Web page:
• Pulmonary mechanics: resistance, compliance, and elastance This video explores the varied types of ventilator inflation and their association with airway resistance.
  • Airway support during ventilation Your team must understand how to collectively manage airway support when intervention is necessary, and this course provides strategies on how to effectively support your team.
  • Basic modes of ventilation Strategizing mechanical ventilation needs for your patient requires clinician experience, but also equipment availability. Explore the various approaches to patient mechanical ventilation.
  • Patient journey: prevention of adverse outcomes After a patient is liberated and discharged from a ventilator, they may still be recovering from the resounding impacts. Understand patient experiences from their lens to improve care delivery.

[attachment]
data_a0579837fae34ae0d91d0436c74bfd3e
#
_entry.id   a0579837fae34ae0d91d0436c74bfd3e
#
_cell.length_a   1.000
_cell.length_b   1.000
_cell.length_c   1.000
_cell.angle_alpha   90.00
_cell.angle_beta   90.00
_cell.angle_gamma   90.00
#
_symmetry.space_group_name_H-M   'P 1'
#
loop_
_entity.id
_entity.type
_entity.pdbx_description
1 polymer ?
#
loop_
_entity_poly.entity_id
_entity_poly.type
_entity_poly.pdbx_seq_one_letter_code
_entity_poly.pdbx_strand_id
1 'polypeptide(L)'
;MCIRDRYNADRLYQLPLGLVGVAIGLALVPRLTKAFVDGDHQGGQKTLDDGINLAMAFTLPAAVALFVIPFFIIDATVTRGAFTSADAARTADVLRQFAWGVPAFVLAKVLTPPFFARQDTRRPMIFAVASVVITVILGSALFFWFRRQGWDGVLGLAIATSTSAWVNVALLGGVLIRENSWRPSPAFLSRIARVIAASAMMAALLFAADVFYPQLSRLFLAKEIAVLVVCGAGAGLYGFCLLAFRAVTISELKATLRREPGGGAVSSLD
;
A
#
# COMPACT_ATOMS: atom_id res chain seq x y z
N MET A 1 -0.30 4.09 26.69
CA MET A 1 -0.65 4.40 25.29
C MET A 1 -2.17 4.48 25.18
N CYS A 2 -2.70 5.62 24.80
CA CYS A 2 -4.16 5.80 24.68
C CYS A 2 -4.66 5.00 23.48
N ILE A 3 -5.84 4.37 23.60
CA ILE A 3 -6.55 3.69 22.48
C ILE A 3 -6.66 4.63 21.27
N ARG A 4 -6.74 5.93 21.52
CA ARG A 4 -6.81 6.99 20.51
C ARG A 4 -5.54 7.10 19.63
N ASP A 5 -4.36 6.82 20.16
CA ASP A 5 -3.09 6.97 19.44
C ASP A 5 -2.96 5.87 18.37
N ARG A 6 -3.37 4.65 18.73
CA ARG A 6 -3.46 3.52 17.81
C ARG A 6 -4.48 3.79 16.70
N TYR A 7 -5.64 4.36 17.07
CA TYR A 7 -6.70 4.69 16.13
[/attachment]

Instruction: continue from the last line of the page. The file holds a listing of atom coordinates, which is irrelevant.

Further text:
• Sedation Under-sedating patients may cause adverse outcomes, but so can over-sedating. View this Ventilator Academy course to understand sedation management for all phases of mechanical ventilation.
  • Synchrony Know when your patient is experiencing asynchrony and how to apply treatment strategies to help prevent adverse outcomes.
  • Mobility Ensuring your patients do not experience diaphragm atrophy and respiratory muscle weakness helps you prevent and manage intensive care unit acquired weakness (ICUAW).
  • Presenting VILI and VIDD It’s possible for patients to incur respiratory and diaphragm injuries with mechanical ventilation. Knowing how to prevent and treat this may advance patient outcomes.